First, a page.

My Father, Daniel Boone: The Draper Interviews with Nathan Boone
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One of the most famous figures of the American frontier, Daniel Boone clashed with the Shawnee and sought to exploit the riches of a newly settled region. Despite Boone's fame, his life remains wrapped in mystery.The Boone legend, which began with the publication of John Filson's The Adventures of Col. Daniel Boone and continued through modern times with Fess Parker's Daniel Boone television series, has become a hopeless mix of fact and fiction. Born in 1819, archivist Lyman Draper was a tireless collector of oral history and is responsible for much of what we do know about Boone. Particularly interested in frontier history, Draper conducted interviews with the famous and the obscure and collected thousands of manuscripts (he walked hundreds of miles through the South to save historical materials during the Civil War). In an 1851 visit with Boone's youngest son, Nathan, and Nathan's wife, Olive, Draper produced over three hundred pages of notes that became the most important source of information about Daniel. The interviews provide a wealth of accurate, first-hand information about Boone's years in Kentucky, his capture by Indians, his defense of Fort Boonesboro, his lengthy hunting expeditions, and his final years in Missouri. My Father, Daniel Boone is an engaging account of one of America's great pioneers, in which Nathan makes a point of separating fact from fiction. From explaining the methods his father used to track game to detailing how land speculation and legal problems from title claims caused Boone to leave Kentucky and take up residence farther west, Nathan Boone's portrait of his father brings a crucial period in frontier history to life.
Neal O. Hammon is an architect and amateur historian. He is the co-author of Virginia's Western War: 1775-1786 and numerous articles on Kentucky history.
This little volume will remain the standard for many years. -- Arkansas Review
Draper's material is as close as we'll ever get to an honest, myth-free life of Boone. -- Bob Edwards in the Lexington Herald-Leader
This is the first time this wealth of information has been organized into book form and made readily accessible to the public. Rather than a larger-than-life caricature, what eventually emerges is an affectionate, down-to-earth, immensely likable American hero. -- Booklist
Offers fascinating information, and Nathan himself seeks to sort fact from fiction. -- Choice
Must reading for Boone family genealogists, as well as for readers interested in the life of Daniel Boone. . . . Rich with information about the extended Boone family that has been omitted from narratives that focus on the life of Daniel Boone. -- Compass: Newsletter of the Boone Society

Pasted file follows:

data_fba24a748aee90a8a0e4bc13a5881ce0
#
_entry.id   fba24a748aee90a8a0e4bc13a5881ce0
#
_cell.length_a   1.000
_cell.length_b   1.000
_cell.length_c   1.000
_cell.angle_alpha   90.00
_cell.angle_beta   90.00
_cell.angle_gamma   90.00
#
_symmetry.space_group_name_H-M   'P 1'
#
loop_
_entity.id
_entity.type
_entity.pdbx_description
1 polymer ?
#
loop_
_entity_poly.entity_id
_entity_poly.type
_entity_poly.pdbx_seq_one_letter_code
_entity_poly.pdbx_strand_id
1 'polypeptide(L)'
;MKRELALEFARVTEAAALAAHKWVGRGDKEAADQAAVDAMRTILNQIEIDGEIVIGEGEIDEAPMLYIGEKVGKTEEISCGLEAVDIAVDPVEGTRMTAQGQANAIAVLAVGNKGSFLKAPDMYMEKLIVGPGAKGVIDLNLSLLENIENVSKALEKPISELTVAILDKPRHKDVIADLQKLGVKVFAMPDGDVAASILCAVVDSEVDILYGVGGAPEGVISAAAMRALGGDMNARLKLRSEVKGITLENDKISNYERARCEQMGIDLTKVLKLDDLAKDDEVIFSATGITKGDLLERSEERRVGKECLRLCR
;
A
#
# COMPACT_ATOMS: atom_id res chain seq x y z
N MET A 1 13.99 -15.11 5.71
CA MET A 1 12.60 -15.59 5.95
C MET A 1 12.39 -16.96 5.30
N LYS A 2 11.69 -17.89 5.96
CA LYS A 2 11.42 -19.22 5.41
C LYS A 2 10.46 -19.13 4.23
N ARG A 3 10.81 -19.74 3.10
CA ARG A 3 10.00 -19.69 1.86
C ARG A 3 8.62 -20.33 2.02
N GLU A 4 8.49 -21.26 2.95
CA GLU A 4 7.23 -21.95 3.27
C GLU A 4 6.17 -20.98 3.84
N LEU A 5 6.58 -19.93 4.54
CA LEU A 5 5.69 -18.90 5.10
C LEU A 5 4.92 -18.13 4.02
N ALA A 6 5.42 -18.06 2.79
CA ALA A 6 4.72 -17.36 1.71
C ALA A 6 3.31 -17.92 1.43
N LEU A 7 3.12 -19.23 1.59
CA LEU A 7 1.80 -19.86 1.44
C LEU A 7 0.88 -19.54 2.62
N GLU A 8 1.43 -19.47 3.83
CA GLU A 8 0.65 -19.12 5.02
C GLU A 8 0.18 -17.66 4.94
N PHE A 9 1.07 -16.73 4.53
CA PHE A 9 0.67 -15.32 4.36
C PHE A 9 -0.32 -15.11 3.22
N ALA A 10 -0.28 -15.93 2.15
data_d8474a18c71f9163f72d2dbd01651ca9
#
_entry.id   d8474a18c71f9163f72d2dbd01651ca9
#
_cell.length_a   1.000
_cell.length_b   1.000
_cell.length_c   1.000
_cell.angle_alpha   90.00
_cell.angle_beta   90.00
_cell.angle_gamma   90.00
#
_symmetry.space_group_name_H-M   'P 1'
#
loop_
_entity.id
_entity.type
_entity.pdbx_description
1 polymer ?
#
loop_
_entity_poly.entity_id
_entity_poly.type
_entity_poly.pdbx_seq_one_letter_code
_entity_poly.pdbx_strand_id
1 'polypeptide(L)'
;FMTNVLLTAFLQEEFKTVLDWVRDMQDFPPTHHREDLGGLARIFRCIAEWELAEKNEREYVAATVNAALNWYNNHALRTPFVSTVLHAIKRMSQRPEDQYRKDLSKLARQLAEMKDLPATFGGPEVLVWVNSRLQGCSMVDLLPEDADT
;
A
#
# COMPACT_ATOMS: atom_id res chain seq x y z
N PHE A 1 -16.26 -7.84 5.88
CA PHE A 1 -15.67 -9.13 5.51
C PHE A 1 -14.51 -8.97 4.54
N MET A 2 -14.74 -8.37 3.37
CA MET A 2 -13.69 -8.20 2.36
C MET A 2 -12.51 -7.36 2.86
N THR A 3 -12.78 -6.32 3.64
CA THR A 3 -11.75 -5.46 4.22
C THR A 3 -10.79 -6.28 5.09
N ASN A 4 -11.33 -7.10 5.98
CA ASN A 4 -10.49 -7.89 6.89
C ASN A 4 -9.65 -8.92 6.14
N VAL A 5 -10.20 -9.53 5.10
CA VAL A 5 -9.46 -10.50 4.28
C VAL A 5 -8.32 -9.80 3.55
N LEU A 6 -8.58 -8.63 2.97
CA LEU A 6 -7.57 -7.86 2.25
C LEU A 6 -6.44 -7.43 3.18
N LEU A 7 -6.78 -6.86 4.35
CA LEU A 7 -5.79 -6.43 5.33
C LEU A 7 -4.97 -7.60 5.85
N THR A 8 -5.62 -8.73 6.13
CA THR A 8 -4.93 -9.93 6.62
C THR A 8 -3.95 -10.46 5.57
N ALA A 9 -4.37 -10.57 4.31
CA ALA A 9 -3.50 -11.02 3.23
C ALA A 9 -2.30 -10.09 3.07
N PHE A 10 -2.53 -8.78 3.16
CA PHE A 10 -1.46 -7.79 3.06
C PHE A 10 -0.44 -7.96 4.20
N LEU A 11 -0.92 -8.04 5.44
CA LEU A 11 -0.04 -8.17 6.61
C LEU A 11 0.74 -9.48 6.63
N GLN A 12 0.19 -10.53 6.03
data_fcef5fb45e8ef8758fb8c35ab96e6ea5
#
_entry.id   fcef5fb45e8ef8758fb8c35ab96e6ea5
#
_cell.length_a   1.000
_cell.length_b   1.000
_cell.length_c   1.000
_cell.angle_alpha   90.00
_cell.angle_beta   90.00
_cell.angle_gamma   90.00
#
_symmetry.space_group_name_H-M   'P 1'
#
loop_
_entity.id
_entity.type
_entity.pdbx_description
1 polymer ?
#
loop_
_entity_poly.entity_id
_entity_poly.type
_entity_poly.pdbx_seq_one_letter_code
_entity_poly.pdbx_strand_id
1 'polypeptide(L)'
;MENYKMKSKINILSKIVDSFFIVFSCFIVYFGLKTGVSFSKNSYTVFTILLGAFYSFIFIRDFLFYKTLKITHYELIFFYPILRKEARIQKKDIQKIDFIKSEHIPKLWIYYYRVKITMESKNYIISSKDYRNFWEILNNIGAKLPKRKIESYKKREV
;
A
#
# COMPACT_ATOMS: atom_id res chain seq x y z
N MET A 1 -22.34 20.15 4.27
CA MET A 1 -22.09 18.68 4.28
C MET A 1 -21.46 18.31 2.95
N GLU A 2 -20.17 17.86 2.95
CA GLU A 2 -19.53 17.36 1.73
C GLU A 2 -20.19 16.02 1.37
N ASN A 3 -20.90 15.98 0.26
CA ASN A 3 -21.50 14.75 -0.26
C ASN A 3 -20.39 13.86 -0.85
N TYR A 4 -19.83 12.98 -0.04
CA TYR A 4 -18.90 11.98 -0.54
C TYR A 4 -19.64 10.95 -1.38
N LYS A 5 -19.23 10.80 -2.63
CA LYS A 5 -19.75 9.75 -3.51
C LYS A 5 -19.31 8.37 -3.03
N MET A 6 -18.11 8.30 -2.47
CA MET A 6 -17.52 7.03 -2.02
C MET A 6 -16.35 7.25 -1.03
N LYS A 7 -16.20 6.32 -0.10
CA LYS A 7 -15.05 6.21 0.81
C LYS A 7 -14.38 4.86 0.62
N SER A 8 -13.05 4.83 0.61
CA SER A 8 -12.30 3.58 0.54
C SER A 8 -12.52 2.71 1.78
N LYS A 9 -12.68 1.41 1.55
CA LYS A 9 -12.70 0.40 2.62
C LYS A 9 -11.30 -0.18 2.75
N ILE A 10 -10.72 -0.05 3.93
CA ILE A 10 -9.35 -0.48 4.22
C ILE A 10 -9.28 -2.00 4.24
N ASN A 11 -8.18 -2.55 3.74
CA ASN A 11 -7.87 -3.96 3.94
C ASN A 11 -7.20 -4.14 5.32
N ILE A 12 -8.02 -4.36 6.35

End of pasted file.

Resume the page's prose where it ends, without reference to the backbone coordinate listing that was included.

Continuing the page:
An invaluable source of information about Daniel Boone. -- Florida Historical Review
Whets the appetite to read more about this famous man and the times in which he lived. -- Indiana Magazine of History
Students of Daniel Boone and the early frontier should delight in My Father, Daniel Boone. -- Journal of Illinois History
Read as an illuminating recollection of Daniel Boone’s life, or used to establish facts of chronology, this book is a reliable source. -- Journal of Southern History
Hammon’s accomplishment is to make this vital primary source available to the reading public in an attractive, accessible book format. -- Journal of the West
Nathan Boone and his wife, Olive, dispel many half-truths and myths about the legendary pioneer. -- Kentucky Living
Few people know a father better than a son and it shows in My Father, Daniel Boone. -- Kentucky Monthly
Considered the most important source of material about Boone. -- Knoxville News-Sentinel
Nathan provides invaluable records of Boone’s years in Kentucky, capture by Indians, defense of Fort Boonesboro, his hunting expeditions, and his final years in Missouri. -- Library Booknotes
This is one of the most important sources on Daniel Boone’s life. It will be welcomed by readers interested in Boone and the frontier period. -- Lowell Harrison, Western Kentucky University
Nathan Boone was obviously aware that he had the opportunity to correct the historical record concerning the activities of his father. -- McCormick (SC) Messenger
An important contribution to the fields of Boone studies and the American frontier. -- North Carolina Historical Review
Offers a fascinating look at the famous pioneer from the viewpoint of his oldest son. -- Publishers Association of the South Newsletter
We can learn much about Daniel Boone, his family, and life on the frontier from this important contribution. -- Register of the Kentucky Historical Society
Certainly, Daniel Boone would have remained little more than John Filson’s creation had Draper not interviewed or corresponded with so many who knew Boone. -- Stephen Aron, UCLA
Brings the Draper interviews back to life in a compilation of a very interesting series of narrations that cover much of Daniel Boone’s life. -- Virginia Quarterly Review
For anyone interested in life on the frontier, this book is an important addition to that understanding. -- West Virginia History
Provides access to source accounts that generations of scholars have heretofore found available only at the Society. -- Wisconsin Magazine of History
Daniel Boone was, in the early accounts, the subject of exaggeration and inaccuracies by those who chose to write about him without knowing him well. [His son] Nathan was perceptive and assiduous in trying to correct the historical record. -- Steve Goddard’s History Wire